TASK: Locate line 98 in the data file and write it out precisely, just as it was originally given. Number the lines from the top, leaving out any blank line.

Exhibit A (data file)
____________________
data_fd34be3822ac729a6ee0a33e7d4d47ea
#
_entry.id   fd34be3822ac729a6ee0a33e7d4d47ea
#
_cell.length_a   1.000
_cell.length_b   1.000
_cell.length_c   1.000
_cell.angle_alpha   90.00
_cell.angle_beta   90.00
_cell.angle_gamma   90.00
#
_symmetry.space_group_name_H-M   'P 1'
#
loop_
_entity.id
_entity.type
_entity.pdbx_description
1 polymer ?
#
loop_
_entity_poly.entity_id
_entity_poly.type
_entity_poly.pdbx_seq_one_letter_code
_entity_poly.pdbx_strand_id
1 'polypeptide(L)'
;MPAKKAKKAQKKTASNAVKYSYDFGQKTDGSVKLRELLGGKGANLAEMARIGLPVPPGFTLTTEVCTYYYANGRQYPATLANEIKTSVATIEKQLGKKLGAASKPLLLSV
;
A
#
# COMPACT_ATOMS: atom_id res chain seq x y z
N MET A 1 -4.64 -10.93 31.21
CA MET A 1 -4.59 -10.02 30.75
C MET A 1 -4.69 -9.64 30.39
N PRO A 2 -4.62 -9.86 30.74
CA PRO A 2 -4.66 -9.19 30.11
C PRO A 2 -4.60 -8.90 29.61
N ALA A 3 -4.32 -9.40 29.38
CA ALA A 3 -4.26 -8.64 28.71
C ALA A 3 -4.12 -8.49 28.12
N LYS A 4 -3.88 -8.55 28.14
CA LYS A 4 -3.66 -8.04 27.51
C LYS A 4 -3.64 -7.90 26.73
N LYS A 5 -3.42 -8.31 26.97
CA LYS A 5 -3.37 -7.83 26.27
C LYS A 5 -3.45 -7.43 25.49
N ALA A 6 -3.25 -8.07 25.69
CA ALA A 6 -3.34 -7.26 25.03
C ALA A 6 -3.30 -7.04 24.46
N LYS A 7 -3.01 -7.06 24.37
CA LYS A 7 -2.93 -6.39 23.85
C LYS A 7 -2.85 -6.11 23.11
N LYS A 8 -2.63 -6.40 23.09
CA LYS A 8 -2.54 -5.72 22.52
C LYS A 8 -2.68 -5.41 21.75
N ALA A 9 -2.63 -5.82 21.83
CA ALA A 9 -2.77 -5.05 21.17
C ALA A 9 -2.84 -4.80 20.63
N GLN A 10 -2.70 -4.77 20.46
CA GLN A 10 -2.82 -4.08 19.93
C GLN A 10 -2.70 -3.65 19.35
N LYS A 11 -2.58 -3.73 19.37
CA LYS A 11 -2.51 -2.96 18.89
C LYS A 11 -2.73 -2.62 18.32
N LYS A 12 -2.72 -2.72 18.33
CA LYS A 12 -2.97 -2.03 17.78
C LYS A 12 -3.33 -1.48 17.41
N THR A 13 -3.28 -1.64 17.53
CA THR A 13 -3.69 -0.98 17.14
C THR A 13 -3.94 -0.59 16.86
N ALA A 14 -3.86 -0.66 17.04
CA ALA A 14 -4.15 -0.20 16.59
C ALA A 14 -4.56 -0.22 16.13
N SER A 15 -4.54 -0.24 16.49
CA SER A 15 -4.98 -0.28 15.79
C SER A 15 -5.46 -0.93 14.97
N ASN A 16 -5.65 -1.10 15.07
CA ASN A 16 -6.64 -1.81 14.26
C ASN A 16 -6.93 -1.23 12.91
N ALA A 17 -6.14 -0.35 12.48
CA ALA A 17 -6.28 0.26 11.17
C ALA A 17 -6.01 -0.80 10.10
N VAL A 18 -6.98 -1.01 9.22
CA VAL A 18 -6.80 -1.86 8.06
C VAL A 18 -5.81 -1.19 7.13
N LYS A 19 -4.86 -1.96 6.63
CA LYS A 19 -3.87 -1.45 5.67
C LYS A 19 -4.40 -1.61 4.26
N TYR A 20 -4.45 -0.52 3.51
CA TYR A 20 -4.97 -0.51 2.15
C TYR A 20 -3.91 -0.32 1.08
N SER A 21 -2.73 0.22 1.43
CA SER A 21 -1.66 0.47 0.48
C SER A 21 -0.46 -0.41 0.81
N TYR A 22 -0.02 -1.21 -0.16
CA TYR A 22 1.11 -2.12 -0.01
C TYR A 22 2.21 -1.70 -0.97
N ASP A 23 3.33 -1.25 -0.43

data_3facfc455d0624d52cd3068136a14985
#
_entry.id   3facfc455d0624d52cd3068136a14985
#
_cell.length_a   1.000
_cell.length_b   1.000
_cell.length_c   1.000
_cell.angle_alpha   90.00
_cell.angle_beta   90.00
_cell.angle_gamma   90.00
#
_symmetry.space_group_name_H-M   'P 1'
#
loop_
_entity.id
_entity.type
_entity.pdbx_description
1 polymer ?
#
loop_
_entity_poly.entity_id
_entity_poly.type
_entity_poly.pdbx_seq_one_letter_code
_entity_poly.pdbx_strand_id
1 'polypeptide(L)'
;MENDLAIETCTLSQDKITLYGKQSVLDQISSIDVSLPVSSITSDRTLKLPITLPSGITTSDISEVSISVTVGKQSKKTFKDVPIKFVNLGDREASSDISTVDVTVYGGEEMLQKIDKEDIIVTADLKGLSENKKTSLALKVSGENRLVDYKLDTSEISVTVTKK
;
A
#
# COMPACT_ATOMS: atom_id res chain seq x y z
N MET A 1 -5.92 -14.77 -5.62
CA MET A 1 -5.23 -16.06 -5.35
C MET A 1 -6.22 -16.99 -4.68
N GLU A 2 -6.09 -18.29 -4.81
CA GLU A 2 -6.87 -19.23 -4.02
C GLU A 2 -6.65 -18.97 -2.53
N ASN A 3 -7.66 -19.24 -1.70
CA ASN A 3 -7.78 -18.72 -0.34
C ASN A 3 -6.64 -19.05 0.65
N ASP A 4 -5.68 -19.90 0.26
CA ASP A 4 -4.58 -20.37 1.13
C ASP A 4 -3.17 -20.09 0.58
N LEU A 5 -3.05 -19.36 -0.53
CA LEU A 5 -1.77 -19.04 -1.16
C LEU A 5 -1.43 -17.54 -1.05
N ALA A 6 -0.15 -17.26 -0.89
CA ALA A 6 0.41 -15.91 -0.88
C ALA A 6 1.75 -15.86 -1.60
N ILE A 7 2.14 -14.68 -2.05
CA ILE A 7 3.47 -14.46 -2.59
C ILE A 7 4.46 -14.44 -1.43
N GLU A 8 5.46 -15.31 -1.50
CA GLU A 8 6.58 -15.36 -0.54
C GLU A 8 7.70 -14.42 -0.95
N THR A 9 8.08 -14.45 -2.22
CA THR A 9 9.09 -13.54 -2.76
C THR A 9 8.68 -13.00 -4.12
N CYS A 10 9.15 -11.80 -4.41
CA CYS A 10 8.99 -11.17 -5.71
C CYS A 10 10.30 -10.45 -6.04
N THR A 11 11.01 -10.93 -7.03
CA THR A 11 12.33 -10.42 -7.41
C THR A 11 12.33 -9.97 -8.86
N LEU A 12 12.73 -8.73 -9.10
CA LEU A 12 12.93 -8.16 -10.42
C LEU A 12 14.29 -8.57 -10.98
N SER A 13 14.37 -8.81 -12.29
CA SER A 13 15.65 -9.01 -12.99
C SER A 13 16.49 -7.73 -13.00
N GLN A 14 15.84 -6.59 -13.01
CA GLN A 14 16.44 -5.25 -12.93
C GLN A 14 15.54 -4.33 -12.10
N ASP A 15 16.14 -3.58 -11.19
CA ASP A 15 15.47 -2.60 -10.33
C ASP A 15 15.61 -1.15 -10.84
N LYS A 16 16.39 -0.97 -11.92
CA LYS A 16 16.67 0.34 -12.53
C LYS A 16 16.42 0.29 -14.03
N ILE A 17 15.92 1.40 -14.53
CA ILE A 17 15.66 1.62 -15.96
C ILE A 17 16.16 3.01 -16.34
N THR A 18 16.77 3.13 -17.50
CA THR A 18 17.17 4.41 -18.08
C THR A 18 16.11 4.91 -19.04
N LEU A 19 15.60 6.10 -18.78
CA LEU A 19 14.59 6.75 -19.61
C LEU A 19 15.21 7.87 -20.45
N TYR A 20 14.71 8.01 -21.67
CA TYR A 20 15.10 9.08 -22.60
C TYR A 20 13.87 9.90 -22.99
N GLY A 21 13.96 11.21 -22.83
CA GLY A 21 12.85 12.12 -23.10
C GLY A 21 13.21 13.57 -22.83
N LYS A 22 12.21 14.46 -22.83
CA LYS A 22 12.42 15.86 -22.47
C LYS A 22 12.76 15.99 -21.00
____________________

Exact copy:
data_3facfc455d0624d52cd3068136a14985